What temps can damage my camera

Discussion in 'Mirrorless Cameras' started by 2jPhoto, Nov 5, 2019.

  1. 2jPhoto

    2jPhoto TPF Noob!

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    Brand New to photography. I just got a Canon M50 and I've been practicing. I have literally only taking my first couple hundred pictures many of which are duplicates. I was trying to get pictures of the stars while I waited for the sunrise over the mountain so I can get pictures of that too. It was 32 degrees and colder the whole time and I was taking long exposure shots my camera was outside for about an hour. it didn't really occur to me that exposing the camera to these temperatures can be bad. I guess my question is at what point should I warm it back up? I'm a huge noob go easy on me. I've never owned a camera that wasn't part of my phone. Also, bonus question! I did back to back long exposure shots where my shutter was open for like 2 or 3 minutes and I took maybe a dozen shots like that. It was between 30 and 33 degrees outside, no wind


     
  2. RVT1K

    RVT1K No longer a newbie, moving up!

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    I really don't think that you need to be concerned, the electronics in the camera are typically rated for far greater temperature extremes. The one issue that you may have with cold is reduced battery life but I think it would have to be colder for that to be a real problem.

    What you should keep in mind is condensation when bringing you cool camera into a warm environment.

    After spending all night in my air-conditioned room, my camera fogged up as soon as I went outside on my first day in Cambodia. It happened one other time when I went to a indoor butterfly conservatory, too.
     
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  3. Original katomi

    Original katomi No longer a newbie, moving up!

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    Plenty of Silca gel and let the camera warm up slowly. When shooting in the cold put extra batts in an inside pocket to keep warm. You will get longer life out of batts if kept warm and swap them over when it starts to drop in power.
     
  4. RVT1K

    RVT1K No longer a newbie, moving up!

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    I had to develop an elaborate warm-up strategy for the rest of my time there. Overnight, I would store my entire kit inside a cabinet in the bathroom and kept the door closed in the hopes of keeping it from reaching the temperature of my a/c'ed room. Then, in the morning, I moved the bag to the balcony of my room while I was getting ready for the day and eating breakfast. This allowed it to warm up slowly enough to prevent any more trouble.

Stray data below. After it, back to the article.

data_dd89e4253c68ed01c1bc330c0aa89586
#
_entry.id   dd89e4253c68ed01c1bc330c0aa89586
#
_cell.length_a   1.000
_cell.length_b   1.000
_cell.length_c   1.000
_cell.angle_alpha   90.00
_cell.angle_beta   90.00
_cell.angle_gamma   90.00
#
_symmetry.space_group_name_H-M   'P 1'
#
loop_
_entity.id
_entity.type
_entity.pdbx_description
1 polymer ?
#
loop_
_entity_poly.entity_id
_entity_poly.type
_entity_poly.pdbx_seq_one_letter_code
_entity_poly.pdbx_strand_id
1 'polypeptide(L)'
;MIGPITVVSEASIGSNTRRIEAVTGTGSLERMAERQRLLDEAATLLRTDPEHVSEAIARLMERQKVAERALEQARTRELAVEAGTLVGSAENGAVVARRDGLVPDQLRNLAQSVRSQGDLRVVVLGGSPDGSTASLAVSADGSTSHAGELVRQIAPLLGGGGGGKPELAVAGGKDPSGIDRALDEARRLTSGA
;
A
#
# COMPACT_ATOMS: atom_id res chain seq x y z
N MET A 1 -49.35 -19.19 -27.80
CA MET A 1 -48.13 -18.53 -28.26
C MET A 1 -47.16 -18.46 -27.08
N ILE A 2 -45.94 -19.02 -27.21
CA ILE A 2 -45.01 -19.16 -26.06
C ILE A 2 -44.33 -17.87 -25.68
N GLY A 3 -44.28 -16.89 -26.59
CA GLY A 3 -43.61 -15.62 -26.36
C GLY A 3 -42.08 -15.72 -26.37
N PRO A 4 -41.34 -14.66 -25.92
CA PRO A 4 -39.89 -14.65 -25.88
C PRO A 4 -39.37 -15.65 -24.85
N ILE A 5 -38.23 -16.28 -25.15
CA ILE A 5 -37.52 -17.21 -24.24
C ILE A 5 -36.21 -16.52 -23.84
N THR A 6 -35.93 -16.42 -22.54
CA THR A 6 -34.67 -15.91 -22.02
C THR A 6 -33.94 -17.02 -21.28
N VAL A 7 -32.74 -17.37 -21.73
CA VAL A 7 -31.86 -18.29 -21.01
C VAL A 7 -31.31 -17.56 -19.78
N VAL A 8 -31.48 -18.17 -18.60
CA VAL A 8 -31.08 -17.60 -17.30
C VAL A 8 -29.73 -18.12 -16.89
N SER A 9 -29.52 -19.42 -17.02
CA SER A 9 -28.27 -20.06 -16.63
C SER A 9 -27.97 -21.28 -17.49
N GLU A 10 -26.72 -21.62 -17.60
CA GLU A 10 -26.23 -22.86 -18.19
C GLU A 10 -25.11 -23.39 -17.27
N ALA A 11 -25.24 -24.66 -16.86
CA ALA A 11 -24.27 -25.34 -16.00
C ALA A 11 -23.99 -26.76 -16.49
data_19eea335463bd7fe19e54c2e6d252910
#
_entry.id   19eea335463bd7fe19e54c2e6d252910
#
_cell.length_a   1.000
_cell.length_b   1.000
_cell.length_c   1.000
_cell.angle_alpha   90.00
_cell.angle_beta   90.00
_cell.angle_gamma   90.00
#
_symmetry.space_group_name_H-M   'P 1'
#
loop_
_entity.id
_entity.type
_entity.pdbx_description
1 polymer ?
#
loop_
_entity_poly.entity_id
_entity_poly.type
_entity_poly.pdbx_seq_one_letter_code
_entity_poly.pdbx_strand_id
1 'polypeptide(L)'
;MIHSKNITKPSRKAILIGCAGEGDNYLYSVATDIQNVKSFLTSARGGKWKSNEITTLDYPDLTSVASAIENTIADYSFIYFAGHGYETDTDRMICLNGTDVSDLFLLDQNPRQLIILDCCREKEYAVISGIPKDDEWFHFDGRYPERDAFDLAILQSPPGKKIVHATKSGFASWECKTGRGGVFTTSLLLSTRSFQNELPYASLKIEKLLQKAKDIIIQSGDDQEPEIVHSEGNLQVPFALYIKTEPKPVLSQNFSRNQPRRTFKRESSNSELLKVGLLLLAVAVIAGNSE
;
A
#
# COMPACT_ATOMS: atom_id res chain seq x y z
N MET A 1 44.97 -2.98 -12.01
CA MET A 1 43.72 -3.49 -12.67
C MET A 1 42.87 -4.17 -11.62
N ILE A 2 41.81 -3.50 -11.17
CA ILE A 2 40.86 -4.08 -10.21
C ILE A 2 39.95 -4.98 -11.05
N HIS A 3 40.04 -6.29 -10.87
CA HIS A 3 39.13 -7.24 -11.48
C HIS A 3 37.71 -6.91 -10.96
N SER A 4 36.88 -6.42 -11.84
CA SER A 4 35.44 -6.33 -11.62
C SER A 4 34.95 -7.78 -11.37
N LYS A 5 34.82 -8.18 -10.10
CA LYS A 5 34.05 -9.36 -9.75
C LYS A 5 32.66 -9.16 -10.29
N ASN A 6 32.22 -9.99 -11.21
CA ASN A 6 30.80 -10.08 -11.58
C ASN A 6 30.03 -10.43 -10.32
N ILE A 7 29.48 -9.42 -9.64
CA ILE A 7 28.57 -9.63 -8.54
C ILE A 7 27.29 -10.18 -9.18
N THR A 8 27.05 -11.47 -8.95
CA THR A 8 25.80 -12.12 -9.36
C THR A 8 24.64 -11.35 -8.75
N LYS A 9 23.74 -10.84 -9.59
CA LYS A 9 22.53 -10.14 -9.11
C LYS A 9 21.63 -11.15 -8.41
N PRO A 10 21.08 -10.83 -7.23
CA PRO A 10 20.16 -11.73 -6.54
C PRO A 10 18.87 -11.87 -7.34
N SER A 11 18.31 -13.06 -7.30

5. Original katomi

    Original katomi No longer a newbie, moving up!

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    Sounds like you have it sorted, I take my kit from the 2nd bedroom which is cold to outside the I take it back to the room and pack my kit with silca gel.
     
  6. RVT1K

    RVT1K No longer a newbie, moving up!

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    I like the silica gel idea and may look into that just for some extra insurance.
     
  7. Soocom1

    Soocom1 Been spending a lot of time on here!

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    If you put it into a box and it is in space, then warmed up slowly, itll be fine.
    Leave it in a Black Mercedes in Qatar in Aug., and its done.

    rule of thumb, slow warm up no heat.
     
  8. 2jPhoto

    2jPhoto TPF Noob!

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    Ty for the replies. Sounds like it should be fine. I will look into getting some desiccant packs to keep in my pack as well. And I like the battery tips too.
     
  9. Original katomi

    Original katomi No longer a newbie, moving up!

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    You are welcome, like most tips and tricks. Most are learnt from other photographers like here or the hard way.
     
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  10. BananaRepublic

    BananaRepublic No longer a newbie, moving up!

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    Also dont put it into a pot a boiling water. :icon_thumright:
     
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